The fallout from Wal-Mart making plans to leave East Dundee for neighboring Carpentersville is about to hit the East Dundee board room.
Next month, East Dundee Village President Jerald Bartels will seek to remove Frank Scarpelli from the planning and zoning commission, which Scarpelli co-chairs and has belonged to for five years.
Scarpelli is also a member of the Besinger family and involved in negotiations with Wal-Mart, which wants to open a store on land his family owns on Lake Marian Road and Besinger Drive in Carpentersville. Scarpelli is business manager for the Meadowdale Shopping Center, a family business, which is next to the future Wal-Mart site.
Wal-Mart has been in East Dundee for 21 years and contributes about $850,000 in various revenues to the village every year -- money the village now stands to lose, but hopes to recapture in other business ventures.
Bartels says Scarpelli should have stepped down from the commission once the talks with Wal-Mart started. He also said there are 850,000 reasons why the board needs to make a decision about Scarpelli.
"He's not working in the best interest of the village of East Dundee and should be relieved," Bartels said. "I'm personally not comfortable having someone on the planning and zoning commission who is debating and making recommendations on what's best for the village while at the same time is shipping East Dundee businesses to his own personal benefit."
According to Scarpelli, a broker representing a big-box retailer approached the Besingers in 2010 but did not disclose the Wal-Mart connection. That led to negotiations, which led to a letter of intent from Wal-Mart to leave East Dundee for Carpentersville.
"I didn't make Wal-Mart go out and look. I'm just a person doing a job," Scarpelli said. "I've done nothing to influence Wal-Mart. I've done nothing to influence the (Besinger) family."
Scarpelli didn't step down from the plan commission because, in his mind, his role on the commission has nothing to do with the family business and he believes he makes valuable contributions to the commission. But Scarpelli understands the perception issue and if Bartels wants him gone, he won't fight it.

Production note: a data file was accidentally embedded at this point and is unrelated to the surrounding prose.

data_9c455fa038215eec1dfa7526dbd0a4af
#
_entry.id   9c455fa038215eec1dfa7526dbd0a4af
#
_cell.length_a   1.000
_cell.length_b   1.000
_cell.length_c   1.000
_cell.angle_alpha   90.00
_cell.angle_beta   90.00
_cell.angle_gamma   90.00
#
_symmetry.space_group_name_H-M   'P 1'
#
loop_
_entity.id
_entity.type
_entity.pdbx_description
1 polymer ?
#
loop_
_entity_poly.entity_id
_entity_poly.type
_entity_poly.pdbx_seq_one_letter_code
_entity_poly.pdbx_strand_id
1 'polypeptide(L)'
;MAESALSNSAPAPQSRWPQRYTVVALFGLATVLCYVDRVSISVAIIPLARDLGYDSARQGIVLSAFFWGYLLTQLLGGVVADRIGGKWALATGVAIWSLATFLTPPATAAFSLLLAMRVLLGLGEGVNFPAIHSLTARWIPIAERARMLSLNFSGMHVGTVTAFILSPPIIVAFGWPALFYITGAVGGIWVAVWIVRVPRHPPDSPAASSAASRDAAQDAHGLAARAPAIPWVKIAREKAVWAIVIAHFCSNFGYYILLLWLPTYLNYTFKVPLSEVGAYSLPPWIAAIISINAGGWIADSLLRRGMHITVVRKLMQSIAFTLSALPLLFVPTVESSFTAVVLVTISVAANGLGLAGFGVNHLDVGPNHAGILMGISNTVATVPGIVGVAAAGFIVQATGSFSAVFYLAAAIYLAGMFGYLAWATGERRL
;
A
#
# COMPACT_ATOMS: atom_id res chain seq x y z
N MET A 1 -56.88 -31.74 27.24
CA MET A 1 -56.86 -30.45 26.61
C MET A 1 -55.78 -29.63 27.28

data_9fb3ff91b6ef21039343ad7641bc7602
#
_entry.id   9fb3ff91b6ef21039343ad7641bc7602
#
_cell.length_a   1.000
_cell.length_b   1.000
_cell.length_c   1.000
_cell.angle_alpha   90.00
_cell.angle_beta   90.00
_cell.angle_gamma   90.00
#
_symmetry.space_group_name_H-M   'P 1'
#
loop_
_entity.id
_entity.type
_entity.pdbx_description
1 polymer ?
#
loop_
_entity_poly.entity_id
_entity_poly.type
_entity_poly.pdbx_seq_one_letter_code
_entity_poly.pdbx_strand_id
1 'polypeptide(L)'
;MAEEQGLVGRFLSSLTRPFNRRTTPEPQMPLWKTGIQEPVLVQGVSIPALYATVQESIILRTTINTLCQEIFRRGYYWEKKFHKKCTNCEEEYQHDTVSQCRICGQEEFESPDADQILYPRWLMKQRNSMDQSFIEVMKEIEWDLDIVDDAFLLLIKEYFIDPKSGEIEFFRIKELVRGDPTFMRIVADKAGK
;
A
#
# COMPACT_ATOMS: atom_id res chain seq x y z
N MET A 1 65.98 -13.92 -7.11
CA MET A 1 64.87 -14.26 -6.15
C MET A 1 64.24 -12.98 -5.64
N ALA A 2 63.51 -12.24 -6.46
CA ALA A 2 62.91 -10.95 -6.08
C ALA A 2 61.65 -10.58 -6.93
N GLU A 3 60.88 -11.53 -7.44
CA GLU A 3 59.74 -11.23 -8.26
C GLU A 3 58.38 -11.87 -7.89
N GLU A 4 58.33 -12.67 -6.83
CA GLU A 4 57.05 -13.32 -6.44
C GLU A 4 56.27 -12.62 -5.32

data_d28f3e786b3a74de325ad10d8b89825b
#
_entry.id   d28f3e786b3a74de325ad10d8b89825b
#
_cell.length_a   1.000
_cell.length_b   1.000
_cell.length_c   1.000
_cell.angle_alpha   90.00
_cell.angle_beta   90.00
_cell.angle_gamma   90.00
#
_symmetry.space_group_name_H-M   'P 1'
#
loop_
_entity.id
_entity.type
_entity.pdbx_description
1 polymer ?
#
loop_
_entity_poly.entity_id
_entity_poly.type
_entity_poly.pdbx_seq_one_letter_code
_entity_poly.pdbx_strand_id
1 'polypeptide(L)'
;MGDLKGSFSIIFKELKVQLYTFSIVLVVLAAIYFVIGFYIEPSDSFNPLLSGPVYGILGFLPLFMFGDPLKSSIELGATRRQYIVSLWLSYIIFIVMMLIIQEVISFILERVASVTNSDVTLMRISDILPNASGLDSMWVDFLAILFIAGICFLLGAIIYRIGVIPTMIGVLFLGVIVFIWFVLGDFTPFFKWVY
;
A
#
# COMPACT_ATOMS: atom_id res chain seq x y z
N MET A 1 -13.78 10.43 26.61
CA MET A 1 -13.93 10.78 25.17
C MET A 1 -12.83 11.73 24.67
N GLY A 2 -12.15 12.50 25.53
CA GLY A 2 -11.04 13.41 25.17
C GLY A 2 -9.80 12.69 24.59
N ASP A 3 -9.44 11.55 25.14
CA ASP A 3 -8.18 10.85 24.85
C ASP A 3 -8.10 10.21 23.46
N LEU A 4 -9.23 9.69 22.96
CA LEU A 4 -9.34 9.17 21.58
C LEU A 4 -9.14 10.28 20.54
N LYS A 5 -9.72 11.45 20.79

"If he tells me he doesn't want me sitting there, that's fine," Scarpelli said.
Scarpelli added that six months ago he called Bartels to ask whether he should resign over his Wal-Mart connection, but that Bartels never returned the call. Bartels said he never received a call from Scarpelli.
Meanwhile, there are varied opinions on the village board on whether Scarpelli should stay or go. Trustee Michael Ruffulo backs Bartels.
"I like Frank a lot ... but you've got to draw the line somewhere," Ruffulo said. "It doesn't seem ethical and right that he would be working to take one of our businesses out of our town and put it into his town, and he has the responsibility to understand that. They're cutting our heart and soul out by taking Wal-Mart."
Given that Bartels has a history of locking horns with Scarpelli, Trustee Jeff Lynam isn't surprised Bartels wants Scarpelli off the commission.
In 2005, shortly after Scarpelli became an East Dundee village trustee, Bartels asked the Kane County state's attorney's office to investigate whether it was legal for Scarpelli to also serve as a Dundee Township Park District commissioner. Scarpelli remained on the village board while the case continued. He ultimately lost the case in 2007 and his subsequent appeal.
Lynam say's it's not fair to blame Scarpelli for Wal-Mart's decision to leave.
"They may be going into Carpentersville, but the fact of the matter is Wal-Mart has been communicating that they're going to move for some time now," Lynam said. " ... How does it matter where they're going to move?"